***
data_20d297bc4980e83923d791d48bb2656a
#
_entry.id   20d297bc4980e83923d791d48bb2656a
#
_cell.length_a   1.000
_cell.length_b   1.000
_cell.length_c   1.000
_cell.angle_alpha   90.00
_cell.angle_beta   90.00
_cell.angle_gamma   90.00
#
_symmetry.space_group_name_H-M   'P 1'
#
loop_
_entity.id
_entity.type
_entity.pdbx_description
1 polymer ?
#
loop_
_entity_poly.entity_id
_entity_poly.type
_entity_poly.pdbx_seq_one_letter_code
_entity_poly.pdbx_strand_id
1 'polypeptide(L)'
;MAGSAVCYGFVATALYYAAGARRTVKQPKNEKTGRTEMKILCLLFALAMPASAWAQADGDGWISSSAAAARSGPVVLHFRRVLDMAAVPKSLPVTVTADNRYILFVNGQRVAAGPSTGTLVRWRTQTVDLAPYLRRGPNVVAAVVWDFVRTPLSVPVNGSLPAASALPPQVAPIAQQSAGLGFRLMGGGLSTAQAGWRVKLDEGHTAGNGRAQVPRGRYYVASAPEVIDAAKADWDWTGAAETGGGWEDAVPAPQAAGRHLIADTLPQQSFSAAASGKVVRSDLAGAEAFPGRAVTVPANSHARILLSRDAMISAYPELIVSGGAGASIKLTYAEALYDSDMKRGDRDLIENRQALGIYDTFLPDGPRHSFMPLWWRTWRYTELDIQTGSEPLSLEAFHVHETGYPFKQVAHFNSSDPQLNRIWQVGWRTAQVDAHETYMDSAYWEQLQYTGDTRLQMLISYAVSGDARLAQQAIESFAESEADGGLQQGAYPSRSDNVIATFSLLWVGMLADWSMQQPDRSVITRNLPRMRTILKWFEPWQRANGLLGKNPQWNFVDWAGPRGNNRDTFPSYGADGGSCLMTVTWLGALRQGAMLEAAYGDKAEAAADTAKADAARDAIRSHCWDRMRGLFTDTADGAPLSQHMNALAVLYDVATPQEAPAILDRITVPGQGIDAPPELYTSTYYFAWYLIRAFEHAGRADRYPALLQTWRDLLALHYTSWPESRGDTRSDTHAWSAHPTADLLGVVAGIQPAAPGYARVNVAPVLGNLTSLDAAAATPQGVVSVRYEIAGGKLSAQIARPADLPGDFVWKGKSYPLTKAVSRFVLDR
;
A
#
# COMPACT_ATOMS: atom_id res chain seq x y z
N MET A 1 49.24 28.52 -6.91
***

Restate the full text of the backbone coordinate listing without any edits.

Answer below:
data_20d297bc4980e83923d791d48bb2656a
#
_entry.id   20d297bc4980e83923d791d48bb2656a
#
_cell.length_a   1.000
_cell.length_b   1.000
_cell.length_c   1.000
_cell.angle_alpha   90.00
_cell.angle_beta   90.00
_cell.angle_gamma   90.00
#
_symmetry.space_group_name_H-M   'P 1'
#
loop_
_entity.id
_entity.type
_entity.pdbx_description
1 polymer ?
#
loop_
_entity_poly.entity_id
_entity_poly.type
_entity_poly.pdbx_seq_one_letter_code
_entity_poly.pdbx_strand_id
1 'polypeptide(L)'
;MAGSAVCYGFVATALYYAAGARRTVKQPKNEKTGRTEMKILCLLFALAMPASAWAQADGDGWISSSAAAARSGPVVLHFRRVLDMAAVPKSLPVTVTADNRYILFVNGQRVAAGPSTGTLVRWRTQTVDLAPYLRRGPNVVAAVVWDFVRTPLSVPVNGSLPAASALPPQVAPIAQQSAGLGFRLMGGGLSTAQAGWRVKLDEGHTAGNGRAQVPRGRYYVASAPEVIDAAKADWDWTGAAETGGGWEDAVPAPQAAGRHLIADTLPQQSFSAAASGKVVRSDLAGAEAFPGRAVTVPANSHARILLSRDAMISAYPELIVSGGAGASIKLTYAEALYDSDMKRGDRDLIENRQALGIYDTFLPDGPRHSFMPLWWRTWRYTELDIQTGSEPLSLEAFHVHETGYPFKQVAHFNSSDPQLNRIWQVGWRTAQVDAHETYMDSAYWEQLQYTGDTRLQMLISYAVSGDARLAQQAIESFAESEADGGLQQGAYPSRSDNVIATFSLLWVGMLADWSMQQPDRSVITRNLPRMRTILKWFEPWQRANGLLGKNPQWNFVDWAGPRGNNRDTFPSYGADGGSCLMTVTWLGALRQGAMLEAAYGDKAEAAADTAKADAARDAIRSHCWDRMRGLFTDTADGAPLSQHMNALAVLYDVATPQEAPAILDRITVPGQGIDAPPELYTSTYYFAWYLIRAFEHAGRADRYPALLQTWRDLLALHYTSWPESRGDTRSDTHAWSAHPTADLLGVVAGIQPAAPGYARVNVAPVLGNLTSLDAAAATPQGVVSVRYEIAGGKLSAQIARPADLPGDFVWKGKSYPLTKAVSRFVLDR
;
A
#
# COMPACT_ATOMS: atom_id res chain seq x y z
N MET A 1 49.24 28.52 -6.91